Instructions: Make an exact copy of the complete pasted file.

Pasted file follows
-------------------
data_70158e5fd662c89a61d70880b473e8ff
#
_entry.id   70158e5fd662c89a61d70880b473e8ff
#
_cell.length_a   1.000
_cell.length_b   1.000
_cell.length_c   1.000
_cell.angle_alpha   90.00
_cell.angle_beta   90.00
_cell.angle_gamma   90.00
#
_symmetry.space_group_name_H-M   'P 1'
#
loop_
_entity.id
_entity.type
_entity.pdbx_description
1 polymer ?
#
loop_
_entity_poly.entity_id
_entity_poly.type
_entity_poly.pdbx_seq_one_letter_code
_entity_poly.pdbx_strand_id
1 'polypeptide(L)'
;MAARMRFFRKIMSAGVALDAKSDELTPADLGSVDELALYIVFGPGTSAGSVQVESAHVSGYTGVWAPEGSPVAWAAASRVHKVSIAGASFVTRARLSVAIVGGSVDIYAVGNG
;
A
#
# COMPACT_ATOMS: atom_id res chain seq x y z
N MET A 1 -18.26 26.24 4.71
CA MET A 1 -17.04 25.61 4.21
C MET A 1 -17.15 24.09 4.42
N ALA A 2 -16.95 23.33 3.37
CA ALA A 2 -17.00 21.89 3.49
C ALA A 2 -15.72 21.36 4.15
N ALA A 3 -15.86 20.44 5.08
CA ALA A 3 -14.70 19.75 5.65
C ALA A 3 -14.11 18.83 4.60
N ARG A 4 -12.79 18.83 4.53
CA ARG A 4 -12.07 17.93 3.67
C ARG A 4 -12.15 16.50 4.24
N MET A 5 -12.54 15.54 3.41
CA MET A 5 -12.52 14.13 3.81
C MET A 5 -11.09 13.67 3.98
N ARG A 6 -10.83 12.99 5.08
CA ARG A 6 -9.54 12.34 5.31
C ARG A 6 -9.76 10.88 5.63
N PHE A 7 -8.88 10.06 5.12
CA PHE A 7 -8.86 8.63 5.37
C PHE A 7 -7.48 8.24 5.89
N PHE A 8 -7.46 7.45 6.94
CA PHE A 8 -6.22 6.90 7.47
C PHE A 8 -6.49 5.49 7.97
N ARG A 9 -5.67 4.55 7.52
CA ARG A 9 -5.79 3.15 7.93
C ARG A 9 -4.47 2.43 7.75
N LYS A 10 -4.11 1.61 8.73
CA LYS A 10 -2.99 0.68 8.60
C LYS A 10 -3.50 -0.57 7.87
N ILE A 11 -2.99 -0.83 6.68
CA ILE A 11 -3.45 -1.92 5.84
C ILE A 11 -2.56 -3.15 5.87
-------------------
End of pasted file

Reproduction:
data_70158e5fd662c89a61d70880b473e8ff
#
_entry.id   70158e5fd662c89a61d70880b473e8ff
#
_cell.length_a   1.000
_cell.length_b   1.000
_cell.length_c   1.000
_cell.angle_alpha   90.00
_cell.angle_beta   90.00
_cell.angle_gamma   90.00
#
_symmetry.space_group_name_H-M   'P 1'
#
loop_
_entity.id
_entity.type
_entity.pdbx_description
1 polymer ?
#
loop_
_entity_poly.entity_id
_entity_poly.type
_entity_poly.pdbx_seq_one_letter_code
_entity_poly.pdbx_strand_id
1 'polypeptide(L)'
;MAARMRFFRKIMSAGVALDAKSDELTPADLGSVDELALYIVFGPGTSAGSVQVESAHVSGYTGVWAPEGSPVAWAAASRVHKVSIAGASFVTRARLSVAIVGGSVDIYAVGNG
;
A
#
# COMPACT_ATOMS: atom_id res chain seq x y z
N MET A 1 -18.26 26.24 4.71
CA MET A 1 -17.04 25.61 4.21
C MET A 1 -17.15 24.09 4.42
N ALA A 2 -16.95 23.33 3.37
CA ALA A 2 -17.00 21.89 3.49
C ALA A 2 -15.72 21.36 4.15
N ALA A 3 -15.86 20.44 5.08
CA ALA A 3 -14.70 19.75 5.65
C ALA A 3 -14.11 18.83 4.60
N ARG A 4 -12.79 18.83 4.53
CA ARG A 4 -12.07 17.93 3.67
C ARG A 4 -12.15 16.50 4.24
N MET A 5 -12.54 15.54 3.41
CA MET A 5 -12.52 14.13 3.81
C MET A 5 -11.09 13.67 3.98
N ARG A 6 -10.83 12.99 5.08
CA ARG A 6 -9.54 12.34 5.31
C ARG A 6 -9.76 10.88 5.63
N PHE A 7 -8.88 10.06 5.12
CA PHE A 7 -8.86 8.63 5.37
C PHE A 7 -7.48 8.24 5.89
N PHE A 8 -7.46 7.45 6.94
CA PHE A 8 -6.22 6.90 7.47
C PHE A 8 -6.49 5.49 7.97
N ARG A 9 -5.67 4.55 7.52
CA ARG A 9 -5.79 3.15 7.93
C ARG A 9 -4.47 2.43 7.75
N LYS A 10 -4.11 1.61 8.73
CA LYS A 10 -2.99 0.68 8.60
C LYS A 10 -3.50 -0.57 7.87
N ILE A 11 -2.99 -0.83 6.68
CA ILE A 11 -3.45 -1.92 5.84
C ILE A 11 -2.56 -3.15 5.87